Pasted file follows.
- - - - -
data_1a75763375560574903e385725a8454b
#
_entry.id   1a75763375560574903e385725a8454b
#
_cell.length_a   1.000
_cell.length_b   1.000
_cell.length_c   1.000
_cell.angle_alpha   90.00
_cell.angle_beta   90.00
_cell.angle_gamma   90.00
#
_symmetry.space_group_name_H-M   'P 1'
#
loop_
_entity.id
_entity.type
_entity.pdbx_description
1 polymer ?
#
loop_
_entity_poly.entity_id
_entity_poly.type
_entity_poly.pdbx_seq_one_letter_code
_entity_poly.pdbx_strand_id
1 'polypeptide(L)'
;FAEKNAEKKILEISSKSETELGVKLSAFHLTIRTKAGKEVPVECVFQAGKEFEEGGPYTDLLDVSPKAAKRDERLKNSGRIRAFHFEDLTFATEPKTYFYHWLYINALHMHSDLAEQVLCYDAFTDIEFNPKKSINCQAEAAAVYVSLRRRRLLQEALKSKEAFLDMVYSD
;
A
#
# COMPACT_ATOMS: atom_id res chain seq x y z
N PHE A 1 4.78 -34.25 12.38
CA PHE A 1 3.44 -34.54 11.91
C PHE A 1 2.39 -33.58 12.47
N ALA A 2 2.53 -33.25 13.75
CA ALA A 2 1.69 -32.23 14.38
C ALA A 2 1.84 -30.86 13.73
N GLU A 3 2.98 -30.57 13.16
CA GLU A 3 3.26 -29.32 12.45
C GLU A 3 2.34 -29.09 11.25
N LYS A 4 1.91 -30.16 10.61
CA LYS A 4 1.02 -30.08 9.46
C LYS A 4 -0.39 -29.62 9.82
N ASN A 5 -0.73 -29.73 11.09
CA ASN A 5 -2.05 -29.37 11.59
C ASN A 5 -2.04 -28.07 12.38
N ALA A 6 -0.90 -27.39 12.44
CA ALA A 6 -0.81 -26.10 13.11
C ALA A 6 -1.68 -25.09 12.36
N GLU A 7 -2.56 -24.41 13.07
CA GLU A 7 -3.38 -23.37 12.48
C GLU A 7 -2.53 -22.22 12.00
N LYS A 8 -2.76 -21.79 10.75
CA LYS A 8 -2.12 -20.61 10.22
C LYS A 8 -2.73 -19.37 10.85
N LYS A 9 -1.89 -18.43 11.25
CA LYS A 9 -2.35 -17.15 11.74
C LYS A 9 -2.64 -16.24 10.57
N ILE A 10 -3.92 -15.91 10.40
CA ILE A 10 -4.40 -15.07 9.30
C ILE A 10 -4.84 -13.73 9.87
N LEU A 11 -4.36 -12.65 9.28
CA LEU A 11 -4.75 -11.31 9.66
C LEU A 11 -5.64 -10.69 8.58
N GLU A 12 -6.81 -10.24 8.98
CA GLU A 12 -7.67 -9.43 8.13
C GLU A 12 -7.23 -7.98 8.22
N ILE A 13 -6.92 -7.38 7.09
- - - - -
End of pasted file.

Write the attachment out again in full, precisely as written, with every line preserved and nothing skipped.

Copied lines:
data_1a75763375560574903e385725a8454b
#
_entry.id   1a75763375560574903e385725a8454b
#
_cell.length_a   1.000
_cell.length_b   1.000
_cell.length_c   1.000
_cell.angle_alpha   90.00
_cell.angle_beta   90.00
_cell.angle_gamma   90.00
#
_symmetry.space_group_name_H-M   'P 1'
#
loop_
_entity.id
_entity.type
_entity.pdbx_description
1 polymer ?
#
loop_
_entity_poly.entity_id
_entity_poly.type
_entity_poly.pdbx_seq_one_letter_code
_entity_poly.pdbx_strand_id
1 'polypeptide(L)'
;FAEKNAEKKILEISSKSETELGVKLSAFHLTIRTKAGKEVPVECVFQAGKEFEEGGPYTDLLDVSPKAAKRDERLKNSGRIRAFHFEDLTFATEPKTYFYHWLYINALHMHSDLAEQVLCYDAFTDIEFNPKKSINCQAEAAAVYVSLRRRRLLQEALKSKEAFLDMVYSD
;
A
#
# COMPACT_ATOMS: atom_id res chain seq x y z
N PHE A 1 4.78 -34.25 12.38
CA PHE A 1 3.44 -34.54 11.91
C PHE A 1 2.39 -33.58 12.47
N ALA A 2 2.53 -33.25 13.75
CA ALA A 2 1.69 -32.23 14.38
C ALA A 2 1.84 -30.86 13.73
N GLU A 3 2.98 -30.57 13.16
CA GLU A 3 3.26 -29.32 12.45
C GLU A 3 2.34 -29.09 11.25
N LYS A 4 1.91 -30.16 10.61
CA LYS A 4 1.02 -30.08 9.46
C LYS A 4 -0.39 -29.62 9.82
N ASN A 5 -0.73 -29.73 11.09
CA ASN A 5 -2.05 -29.37 11.59
C ASN A 5 -2.04 -28.07 12.38
N ALA A 6 -0.90 -27.39 12.44
CA ALA A 6 -0.81 -26.10 13.11
C ALA A 6 -1.68 -25.09 12.36
N GLU A 7 -2.56 -24.41 13.07
CA GLU A 7 -3.38 -23.37 12.48
C GLU A 7 -2.53 -22.22 12.00
N LYS A 8 -2.76 -21.79 10.75
CA LYS A 8 -2.12 -20.61 10.22
C LYS A 8 -2.73 -19.37 10.85
N LYS A 9 -1.89 -18.43 11.25
CA LYS A 9 -2.35 -17.15 11.74
C LYS A 9 -2.64 -16.24 10.57
N ILE A 10 -3.92 -15.91 10.40
CA ILE A 10 -4.40 -15.07 9.30
C ILE A 10 -4.84 -13.73 9.87
N LEU A 11 -4.36 -12.65 9.28
CA LEU A 11 -4.75 -11.31 9.66
C LEU A 11 -5.64 -10.69 8.58
N GLU A 12 -6.81 -10.24 8.98
CA GLU A 12 -7.67 -9.43 8.13
C GLU A 12 -7.23 -7.98 8.22
N ILE A 13 -6.92 -7.38 7.09